Indoor soccer really never drew in Minnesota. The Strikers lasted in the MISL for four seasons, but the team was perennially among the league’s worst box office performers.  The Robbies publicly considered folding the club on several occasions. They finally did so in June of 1988.

Much of the Strikers’ national publicity during their Minnesota years came thanks to eccentric goalkeeper and bird enthusiast Tino Lettieri.  Lettieri, who played for the Kicks from 1977 to 1981, owned quite a few real parrots. But he was best known for “Ozzie” (pictured with Tino above left). Lettieri kept the stuffed toy parrot he kept tucked inside his goal during games, first outdoors in the NASL and later indoors in the MISL.  The tradition continued until 1985, when an otherwise entirely forgettable MISL Commissioner named Francis Dale earned the league national headlines by banning Ozzie from the league’s nets.

 

Minnesota Strikers Shop

Minnesota Strikers Retro T-Shirt by Throwback Max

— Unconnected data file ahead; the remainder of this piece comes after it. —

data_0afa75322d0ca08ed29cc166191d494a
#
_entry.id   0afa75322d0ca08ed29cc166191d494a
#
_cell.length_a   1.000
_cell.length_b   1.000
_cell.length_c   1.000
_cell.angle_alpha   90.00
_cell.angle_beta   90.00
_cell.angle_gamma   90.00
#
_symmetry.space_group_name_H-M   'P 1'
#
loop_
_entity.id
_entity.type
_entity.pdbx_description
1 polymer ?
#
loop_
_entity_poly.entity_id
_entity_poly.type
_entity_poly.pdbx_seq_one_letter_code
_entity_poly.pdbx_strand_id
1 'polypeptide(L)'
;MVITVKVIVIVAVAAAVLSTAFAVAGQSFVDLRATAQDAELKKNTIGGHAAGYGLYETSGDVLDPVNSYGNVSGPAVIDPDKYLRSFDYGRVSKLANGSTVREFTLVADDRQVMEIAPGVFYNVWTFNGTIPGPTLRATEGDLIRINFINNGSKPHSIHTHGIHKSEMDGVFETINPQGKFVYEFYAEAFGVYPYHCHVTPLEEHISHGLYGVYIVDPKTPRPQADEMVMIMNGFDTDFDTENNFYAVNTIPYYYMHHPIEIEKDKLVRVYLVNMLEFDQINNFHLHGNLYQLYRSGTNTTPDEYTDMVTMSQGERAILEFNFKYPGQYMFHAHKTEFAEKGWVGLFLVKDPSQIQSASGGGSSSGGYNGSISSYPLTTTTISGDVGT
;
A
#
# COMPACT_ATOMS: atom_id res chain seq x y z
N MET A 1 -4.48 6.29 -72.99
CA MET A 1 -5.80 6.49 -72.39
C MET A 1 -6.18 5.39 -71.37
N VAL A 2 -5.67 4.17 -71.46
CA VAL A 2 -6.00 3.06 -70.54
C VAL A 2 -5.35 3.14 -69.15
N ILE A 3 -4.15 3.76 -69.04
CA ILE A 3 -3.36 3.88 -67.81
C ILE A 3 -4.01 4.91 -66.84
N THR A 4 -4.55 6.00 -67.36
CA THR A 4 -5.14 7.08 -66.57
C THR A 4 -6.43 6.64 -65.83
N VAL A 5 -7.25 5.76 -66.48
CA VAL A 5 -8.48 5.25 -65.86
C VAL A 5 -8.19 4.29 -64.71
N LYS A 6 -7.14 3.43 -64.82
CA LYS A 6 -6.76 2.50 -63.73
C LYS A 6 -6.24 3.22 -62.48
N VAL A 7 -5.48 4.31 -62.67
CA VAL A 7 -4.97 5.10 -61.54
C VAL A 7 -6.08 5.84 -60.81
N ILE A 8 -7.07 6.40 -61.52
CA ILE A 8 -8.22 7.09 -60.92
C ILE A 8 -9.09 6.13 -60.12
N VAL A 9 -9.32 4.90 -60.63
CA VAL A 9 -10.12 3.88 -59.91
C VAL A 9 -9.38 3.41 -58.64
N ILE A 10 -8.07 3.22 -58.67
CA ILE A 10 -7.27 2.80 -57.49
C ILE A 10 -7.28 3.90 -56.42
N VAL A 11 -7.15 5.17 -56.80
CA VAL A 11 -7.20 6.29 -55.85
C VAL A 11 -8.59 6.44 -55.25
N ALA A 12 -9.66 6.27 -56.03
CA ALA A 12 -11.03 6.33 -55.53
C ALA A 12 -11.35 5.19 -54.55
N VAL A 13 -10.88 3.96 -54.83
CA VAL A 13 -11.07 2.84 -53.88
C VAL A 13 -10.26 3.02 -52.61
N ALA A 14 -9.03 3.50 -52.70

The Met Center Retro T-Shirt by Throwback Max

Minnesota Strikers Memorabilia

 

In Memoriam

Joe Robbie passed away on January 7, 1990 at the age of 73.

Elizabeth Robbie passed a year after her husband in November 1991.

English defender Barry Wallace, who played from the Strikers from 1984 to 1985, passed away of cancer at age 47 in 2006.

 

Minnesota Strikers Video

Strikers vs. San Diego Sockers. 1986 MISL Championship Series

 

 

Downloads

1984 Minnesota Strikers NASL Results & Attendance

1987-88 MISL Rule Book & Schedule

 

Links

Major Indoor Soccer League Media Guides

Major Indoor Soccer League Programs

January 22, 1988 – Chicago Sting vs. Minnesota Strikers

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Frank Klopas Chicago StingChicago Sting vs. Minnesota Strikers
January 22, 1988
The Rosemont Horizon
Attendance: 5,134

Major Indoor Soccer League Programs
48 pages

 

Late era match between two long-time North American Soccer League (1968-1984) outdoor clubs, both very much on their last legs playing indoors in the winter of 1988.  The Chicago Sting beat the Minnesota Strikers 3-2 on this night at the Rosemont Horizon in Chicago.